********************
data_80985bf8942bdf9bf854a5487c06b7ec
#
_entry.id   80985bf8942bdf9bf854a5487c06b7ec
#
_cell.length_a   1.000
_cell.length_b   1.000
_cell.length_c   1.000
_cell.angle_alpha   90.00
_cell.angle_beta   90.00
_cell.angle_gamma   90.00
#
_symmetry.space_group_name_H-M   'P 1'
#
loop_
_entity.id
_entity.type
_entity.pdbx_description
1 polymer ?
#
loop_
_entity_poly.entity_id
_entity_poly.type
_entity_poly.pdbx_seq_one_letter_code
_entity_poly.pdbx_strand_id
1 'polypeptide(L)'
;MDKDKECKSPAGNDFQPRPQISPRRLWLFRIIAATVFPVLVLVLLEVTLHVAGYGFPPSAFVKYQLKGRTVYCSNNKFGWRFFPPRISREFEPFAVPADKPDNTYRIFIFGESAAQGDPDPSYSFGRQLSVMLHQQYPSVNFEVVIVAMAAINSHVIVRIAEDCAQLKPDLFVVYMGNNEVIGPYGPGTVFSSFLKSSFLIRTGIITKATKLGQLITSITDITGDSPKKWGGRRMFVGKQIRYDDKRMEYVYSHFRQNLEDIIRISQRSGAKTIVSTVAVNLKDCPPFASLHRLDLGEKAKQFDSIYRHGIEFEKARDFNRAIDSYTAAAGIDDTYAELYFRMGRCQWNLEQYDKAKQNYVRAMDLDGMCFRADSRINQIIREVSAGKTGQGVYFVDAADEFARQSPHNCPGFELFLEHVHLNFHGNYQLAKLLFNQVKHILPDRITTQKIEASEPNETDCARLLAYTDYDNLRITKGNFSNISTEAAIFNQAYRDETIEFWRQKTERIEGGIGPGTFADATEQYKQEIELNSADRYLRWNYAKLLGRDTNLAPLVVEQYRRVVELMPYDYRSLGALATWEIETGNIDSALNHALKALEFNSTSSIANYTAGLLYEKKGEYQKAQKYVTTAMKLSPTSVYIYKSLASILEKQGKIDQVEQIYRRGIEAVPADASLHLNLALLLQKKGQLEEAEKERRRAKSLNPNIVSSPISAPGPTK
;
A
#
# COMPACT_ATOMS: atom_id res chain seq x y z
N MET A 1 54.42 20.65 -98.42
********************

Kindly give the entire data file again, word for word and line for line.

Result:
data_80985bf8942bdf9bf854a5487c06b7ec
#
_entry.id   80985bf8942bdf9bf854a5487c06b7ec
#
_cell.length_a   1.000
_cell.length_b   1.000
_cell.length_c   1.000
_cell.angle_alpha   90.00
_cell.angle_beta   90.00
_cell.angle_gamma   90.00
#
_symmetry.space_group_name_H-M   'P 1'
#
loop_
_entity.id
_entity.type
_entity.pdbx_description
1 polymer ?
#
loop_
_entity_poly.entity_id
_entity_poly.type
_entity_poly.pdbx_seq_one_letter_code
_entity_poly.pdbx_strand_id
1 'polypeptide(L)'
;MDKDKECKSPAGNDFQPRPQISPRRLWLFRIIAATVFPVLVLVLLEVTLHVAGYGFPPSAFVKYQLKGRTVYCSNNKFGWRFFPPRISREFEPFAVPADKPDNTYRIFIFGESAAQGDPDPSYSFGRQLSVMLHQQYPSVNFEVVIVAMAAINSHVIVRIAEDCAQLKPDLFVVYMGNNEVIGPYGPGTVFSSFLKSSFLIRTGIITKATKLGQLITSITDITGDSPKKWGGRRMFVGKQIRYDDKRMEYVYSHFRQNLEDIIRISQRSGAKTIVSTVAVNLKDCPPFASLHRLDLGEKAKQFDSIYRHGIEFEKARDFNRAIDSYTAAAGIDDTYAELYFRMGRCQWNLEQYDKAKQNYVRAMDLDGMCFRADSRINQIIREVSAGKTGQGVYFVDAADEFARQSPHNCPGFELFLEHVHLNFHGNYQLAKLLFNQVKHILPDRITTQKIEASEPNETDCARLLAYTDYDNLRITKGNFSNISTEAAIFNQAYRDETIEFWRQKTERIEGGIGPGTFADATEQYKQEIELNSADRYLRWNYAKLLGRDTNLAPLVVEQYRRVVELMPYDYRSLGALATWEIETGNIDSALNHALKALEFNSTSSIANYTAGLLYEKKGEYQKAQKYVTTAMKLSPTSVYIYKSLASILEKQGKIDQVEQIYRRGIEAVPADASLHLNLALLLQKKGQLEEAEKERRRAKSLNPNIVSSPISAPGPTK
;
A
#
# COMPACT_ATOMS: atom_id res chain seq x y z
N MET A 1 54.42 20.65 -98.42